The Problem with Symmetry

I apologize now to any artist-type folks who are reading this: This may irritate you.

Forgive me, I am not an artist. I still get frustrated and perplexed trying to scrawl the simplest of things – a heart, for instance, always turns out to be some sort of lopsided, angular thing instead of the tiny, soft, rounded lobes of affection that pepper letters and postcards. I have never been able to draw a symmetrical heart. Nor a symmetrical eye. Nor a symmetrical…well, anything , for that matter. I simply cannot draw. (Which is why I am always so amazed by my more artistically-inclined friends. Keep on doing what you do – it astounds the clumsy or shaky-handed like myself!)

But back to the point I was trying to make about the heart. I cannot draw, even the tiniest of little hearts, and have always been annoyed at my inability to do so. Seeing people draw perfect hearts annoyed me until earlier this afternoon when, scrolling through instagram, it came to me….

What’s the big deal about symmetry, anyway?

Well, the answer might be obvious. People with more symmetrical faces are thought to be more attractive. There are things like ratios and evenness and the subtle mathematics of pleasing aesthetics. But I find that all too often, the word “symmetry” has connotations of “perfection.” The amount of “is my face symmetrical?” apps and websites seem to support this.

But perfect symmetry in real life kind of creeps me out. “Perfect” symmetry, though photoshopped, is something out of the Uncanny Valley. There is a world of difference between a photoshopped, perfectly symmetrical face and a drawn heart, but the strangeness of “perfection” translated into reality is, well…pretty blatant.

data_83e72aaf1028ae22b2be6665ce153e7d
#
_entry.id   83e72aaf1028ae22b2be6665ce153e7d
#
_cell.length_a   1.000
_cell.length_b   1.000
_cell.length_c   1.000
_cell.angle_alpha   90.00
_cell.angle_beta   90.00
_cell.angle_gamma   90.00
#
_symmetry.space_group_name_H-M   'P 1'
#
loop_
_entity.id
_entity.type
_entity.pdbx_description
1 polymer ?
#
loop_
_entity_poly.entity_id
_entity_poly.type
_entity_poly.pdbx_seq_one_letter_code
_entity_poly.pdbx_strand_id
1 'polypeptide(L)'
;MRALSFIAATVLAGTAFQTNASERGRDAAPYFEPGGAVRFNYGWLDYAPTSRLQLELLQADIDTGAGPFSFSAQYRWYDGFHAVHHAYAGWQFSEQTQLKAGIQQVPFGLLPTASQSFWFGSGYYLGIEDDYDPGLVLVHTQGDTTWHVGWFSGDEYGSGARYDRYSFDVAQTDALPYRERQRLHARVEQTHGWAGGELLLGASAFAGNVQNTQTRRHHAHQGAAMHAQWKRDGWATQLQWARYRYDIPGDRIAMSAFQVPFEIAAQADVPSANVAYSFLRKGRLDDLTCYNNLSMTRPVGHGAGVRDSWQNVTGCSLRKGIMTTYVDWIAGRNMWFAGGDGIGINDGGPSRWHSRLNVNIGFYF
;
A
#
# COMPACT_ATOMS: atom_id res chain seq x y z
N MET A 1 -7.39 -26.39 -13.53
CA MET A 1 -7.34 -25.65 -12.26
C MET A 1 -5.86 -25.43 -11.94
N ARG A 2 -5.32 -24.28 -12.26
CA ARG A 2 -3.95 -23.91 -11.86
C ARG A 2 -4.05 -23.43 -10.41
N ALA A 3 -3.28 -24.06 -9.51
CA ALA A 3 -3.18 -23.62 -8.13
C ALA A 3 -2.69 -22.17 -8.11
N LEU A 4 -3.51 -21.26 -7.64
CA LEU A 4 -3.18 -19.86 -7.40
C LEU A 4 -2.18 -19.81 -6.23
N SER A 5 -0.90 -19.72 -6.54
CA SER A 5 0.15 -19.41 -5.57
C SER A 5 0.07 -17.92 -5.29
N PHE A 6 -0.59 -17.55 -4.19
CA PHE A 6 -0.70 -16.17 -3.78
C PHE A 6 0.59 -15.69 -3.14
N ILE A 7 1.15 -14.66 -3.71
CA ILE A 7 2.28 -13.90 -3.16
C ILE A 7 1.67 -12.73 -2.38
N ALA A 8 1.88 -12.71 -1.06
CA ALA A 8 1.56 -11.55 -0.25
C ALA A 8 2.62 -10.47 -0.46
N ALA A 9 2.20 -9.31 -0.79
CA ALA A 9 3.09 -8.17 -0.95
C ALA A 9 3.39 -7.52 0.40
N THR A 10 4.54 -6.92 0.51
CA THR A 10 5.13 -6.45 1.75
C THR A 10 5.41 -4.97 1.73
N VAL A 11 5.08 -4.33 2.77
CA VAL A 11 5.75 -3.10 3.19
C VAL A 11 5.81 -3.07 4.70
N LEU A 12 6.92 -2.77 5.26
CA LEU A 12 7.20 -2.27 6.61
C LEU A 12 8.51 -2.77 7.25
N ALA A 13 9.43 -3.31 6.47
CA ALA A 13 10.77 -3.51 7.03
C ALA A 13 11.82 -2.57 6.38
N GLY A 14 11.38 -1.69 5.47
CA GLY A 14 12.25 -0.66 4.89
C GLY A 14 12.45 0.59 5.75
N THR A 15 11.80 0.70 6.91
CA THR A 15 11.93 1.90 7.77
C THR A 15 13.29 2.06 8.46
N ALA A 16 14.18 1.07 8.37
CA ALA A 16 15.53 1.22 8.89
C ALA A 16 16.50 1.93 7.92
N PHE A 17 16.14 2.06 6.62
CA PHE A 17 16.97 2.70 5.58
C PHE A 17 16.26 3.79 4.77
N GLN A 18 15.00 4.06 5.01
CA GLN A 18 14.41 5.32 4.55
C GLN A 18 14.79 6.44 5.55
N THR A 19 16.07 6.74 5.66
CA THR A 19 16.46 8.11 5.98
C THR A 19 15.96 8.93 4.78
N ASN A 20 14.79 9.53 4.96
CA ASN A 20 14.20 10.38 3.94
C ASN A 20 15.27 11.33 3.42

I’m not saying we all need to walk around looking like works of Picasso, although Picasso certainly made asymmetry work for him. What I do think, however, is that we need to stop thinking in terms of symmetry, perfection, and nice little identical mirrored hearts dotting our notes. No one is harder on us than we are on ourselves. It’s a difficult pill to swallow, but there it is – in reality, we need to unclench, ease up, and see the charm in our asymmetrical scribbles and our imperfect faces.

Perfection is a concept, not something that translates well into reality. Or as my favourite movie states: “…That’s the thing about perfection. It’s unknowable!”  No one can have the perfect face, nor the perfect body, nor mind, nor spirit. But when we make the choice to embrace our asymmetrical selves and forgive our flaws, and drop the constant search for “perfect,” we can see the truth as it is: There is always room for improvement through love and acceptance.
And doesn’t that feel better than railing against the lobe of a drawn heart for being too sharp, or larger than the other lobe?

Until next we meet, love and imperfect scribbles to you. ❤

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One thought on “The Problem with Symmetry

  1. I am FASCINATED by the way in which those creepy symmetrical photos changed the overall expressions of the people, despite the right side of the photos being the same in each set!

    My favourite description of perfection comes from Brené Brown, that trying to be perfect is actually our attempt to avoid blame and shame. “Perfectionism is not the same thing as striving to be our best. Perfectionism is not about healthy achievement and growth; it’s a shield. Perfectionism is the belief that if we live perfect, look perfect, and act perfect, we can minimize or avoid the pain of blame, judgment, and shame.”

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